Joint School Research Group Seminar, Wednesday, 14th September
Nutrient enrichment from river discharge in the Great Barrier Reef and consequent effects: Loss of resilience for the future against a changing climate
Presented by Jon Brodie (TropWater, James Cook University, Townsville, Australia)
On Wednesday, 14th September 2016, Clayton Room, 1 - 2 pm
The degree of increased discharge of nitrogen and phosphorus from Great Barrier Reef (GBR) rivers, associated with agricultural development of the catchments in the last 200 years, varies greatly between the 35 individual major rivers. Changes to discharge in the far northern section of the GBR have been minimal while changes in the central and southern GBR have been of the order of 2 – 5 times increases in both nitrogen and phosphorus. Thus the degree of increased nutrient loading of communities such as coral reefs and seagrass meadows also varies spatially to a great degree, both from north (low loading) to central and south (high loading) as well as cross-shelf with higher loading to inshore systems and progressively less loading as distance from the coast and river mouths increase. The impacts of increased nutrient loading in the GBR include increased outbreaks of the crown of thorns starfish, a predator on coral; increased susceptibility of coral to bleaching in nutrient enriched conditions; decreased water clarity associated with increased suspended particulate matter and subsequent effects on phototrophic organisms such as coral and seagrass; and changes in the relationship between coral and macroalgae on coral reefs. Overall these impacts are manifest in the overall status of the ecosystems of the GBR with coral, seagrass and dugongs (which feed on seagrass) being in best condition in the far northern region of the GBR, including the Torres Strait section, but in poor condition in the central and southern GBR. While other factors such as climate change are also implicated in these differences it is well established that nutrient enrichment plays a major role. While a limited amount of progress has been made in reducing sediment and nutrient loadings at a considerable expense it is now clear that not enough load reduction has been made or is likely to be made to provide any significant amount of resilience for the GBR against the current climate change impacts occurring or those certain to occur in the next few decades.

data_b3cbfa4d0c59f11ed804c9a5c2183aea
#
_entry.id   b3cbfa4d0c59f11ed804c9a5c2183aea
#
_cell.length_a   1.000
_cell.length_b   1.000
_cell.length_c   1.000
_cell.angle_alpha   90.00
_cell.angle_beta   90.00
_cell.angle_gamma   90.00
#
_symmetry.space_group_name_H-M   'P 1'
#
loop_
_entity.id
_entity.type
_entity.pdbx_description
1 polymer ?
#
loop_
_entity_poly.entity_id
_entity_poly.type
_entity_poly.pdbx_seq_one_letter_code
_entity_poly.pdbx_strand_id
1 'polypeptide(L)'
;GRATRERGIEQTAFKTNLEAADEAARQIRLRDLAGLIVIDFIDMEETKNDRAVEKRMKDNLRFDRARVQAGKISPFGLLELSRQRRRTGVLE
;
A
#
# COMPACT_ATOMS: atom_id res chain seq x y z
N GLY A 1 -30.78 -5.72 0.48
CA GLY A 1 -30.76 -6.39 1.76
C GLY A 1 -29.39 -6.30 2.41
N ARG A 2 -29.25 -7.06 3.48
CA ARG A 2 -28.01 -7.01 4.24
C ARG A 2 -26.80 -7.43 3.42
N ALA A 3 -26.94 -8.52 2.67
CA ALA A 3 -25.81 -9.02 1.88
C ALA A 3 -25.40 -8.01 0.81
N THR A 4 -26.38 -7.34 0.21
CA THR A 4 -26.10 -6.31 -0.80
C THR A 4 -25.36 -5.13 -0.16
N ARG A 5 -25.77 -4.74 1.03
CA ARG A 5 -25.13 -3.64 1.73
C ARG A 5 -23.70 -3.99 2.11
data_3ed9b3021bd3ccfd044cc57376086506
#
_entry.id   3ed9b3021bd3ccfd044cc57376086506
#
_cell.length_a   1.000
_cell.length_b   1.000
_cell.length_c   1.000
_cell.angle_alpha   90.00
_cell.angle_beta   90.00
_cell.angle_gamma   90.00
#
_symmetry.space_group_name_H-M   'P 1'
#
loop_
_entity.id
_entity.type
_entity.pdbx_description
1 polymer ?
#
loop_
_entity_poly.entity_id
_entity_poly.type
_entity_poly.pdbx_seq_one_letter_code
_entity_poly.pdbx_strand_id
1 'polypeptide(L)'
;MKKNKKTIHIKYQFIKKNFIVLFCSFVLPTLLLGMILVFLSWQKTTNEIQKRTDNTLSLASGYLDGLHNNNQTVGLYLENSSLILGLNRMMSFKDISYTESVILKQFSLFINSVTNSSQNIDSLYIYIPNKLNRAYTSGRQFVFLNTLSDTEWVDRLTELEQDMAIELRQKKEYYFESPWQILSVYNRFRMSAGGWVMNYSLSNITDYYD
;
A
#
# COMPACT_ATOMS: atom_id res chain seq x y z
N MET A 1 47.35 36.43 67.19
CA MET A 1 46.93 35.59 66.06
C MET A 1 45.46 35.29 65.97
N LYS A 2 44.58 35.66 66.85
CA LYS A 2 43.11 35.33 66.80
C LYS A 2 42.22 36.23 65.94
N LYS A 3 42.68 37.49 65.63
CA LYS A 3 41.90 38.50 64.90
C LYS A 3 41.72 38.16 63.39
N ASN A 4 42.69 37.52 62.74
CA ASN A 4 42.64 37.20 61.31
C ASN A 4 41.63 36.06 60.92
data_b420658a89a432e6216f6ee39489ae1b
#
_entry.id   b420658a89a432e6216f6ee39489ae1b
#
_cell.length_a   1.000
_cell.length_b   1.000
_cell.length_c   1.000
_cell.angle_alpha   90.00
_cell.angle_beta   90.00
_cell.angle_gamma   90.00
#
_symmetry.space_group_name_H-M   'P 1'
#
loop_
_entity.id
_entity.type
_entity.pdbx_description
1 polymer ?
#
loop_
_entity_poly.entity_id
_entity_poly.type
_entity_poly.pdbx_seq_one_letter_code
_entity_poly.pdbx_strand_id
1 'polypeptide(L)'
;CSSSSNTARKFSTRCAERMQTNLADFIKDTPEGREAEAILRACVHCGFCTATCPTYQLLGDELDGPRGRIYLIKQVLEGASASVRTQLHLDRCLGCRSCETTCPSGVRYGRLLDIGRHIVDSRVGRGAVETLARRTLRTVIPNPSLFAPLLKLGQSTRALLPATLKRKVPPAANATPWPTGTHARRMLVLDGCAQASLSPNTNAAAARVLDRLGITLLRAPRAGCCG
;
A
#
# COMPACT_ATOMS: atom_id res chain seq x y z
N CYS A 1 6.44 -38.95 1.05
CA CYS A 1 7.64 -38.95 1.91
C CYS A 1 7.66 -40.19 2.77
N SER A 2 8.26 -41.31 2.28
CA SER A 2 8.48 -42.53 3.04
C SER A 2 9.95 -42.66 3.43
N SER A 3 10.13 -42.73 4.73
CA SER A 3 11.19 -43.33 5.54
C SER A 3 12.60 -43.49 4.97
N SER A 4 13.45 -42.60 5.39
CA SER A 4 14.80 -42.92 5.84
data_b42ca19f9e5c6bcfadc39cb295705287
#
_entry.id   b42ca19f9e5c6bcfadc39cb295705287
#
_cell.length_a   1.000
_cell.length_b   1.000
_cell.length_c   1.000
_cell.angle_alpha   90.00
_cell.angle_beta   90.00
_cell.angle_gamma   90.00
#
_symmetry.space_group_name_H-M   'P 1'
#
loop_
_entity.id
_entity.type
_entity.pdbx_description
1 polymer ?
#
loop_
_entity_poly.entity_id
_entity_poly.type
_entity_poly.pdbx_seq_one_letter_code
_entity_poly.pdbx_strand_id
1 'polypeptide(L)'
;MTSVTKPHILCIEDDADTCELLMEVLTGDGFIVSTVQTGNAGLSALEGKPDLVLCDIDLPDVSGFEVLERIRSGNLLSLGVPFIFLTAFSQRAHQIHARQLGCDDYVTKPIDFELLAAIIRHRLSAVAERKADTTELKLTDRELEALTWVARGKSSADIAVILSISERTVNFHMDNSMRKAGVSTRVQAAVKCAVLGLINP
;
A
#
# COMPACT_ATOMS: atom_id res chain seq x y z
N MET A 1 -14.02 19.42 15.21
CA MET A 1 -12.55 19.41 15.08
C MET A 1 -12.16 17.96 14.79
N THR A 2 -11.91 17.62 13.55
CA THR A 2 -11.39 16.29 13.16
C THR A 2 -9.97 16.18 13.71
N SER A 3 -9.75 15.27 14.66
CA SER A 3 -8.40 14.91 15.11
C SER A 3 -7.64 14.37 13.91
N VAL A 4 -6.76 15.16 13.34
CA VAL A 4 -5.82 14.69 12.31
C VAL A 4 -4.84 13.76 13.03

All school research groups welcome to attend.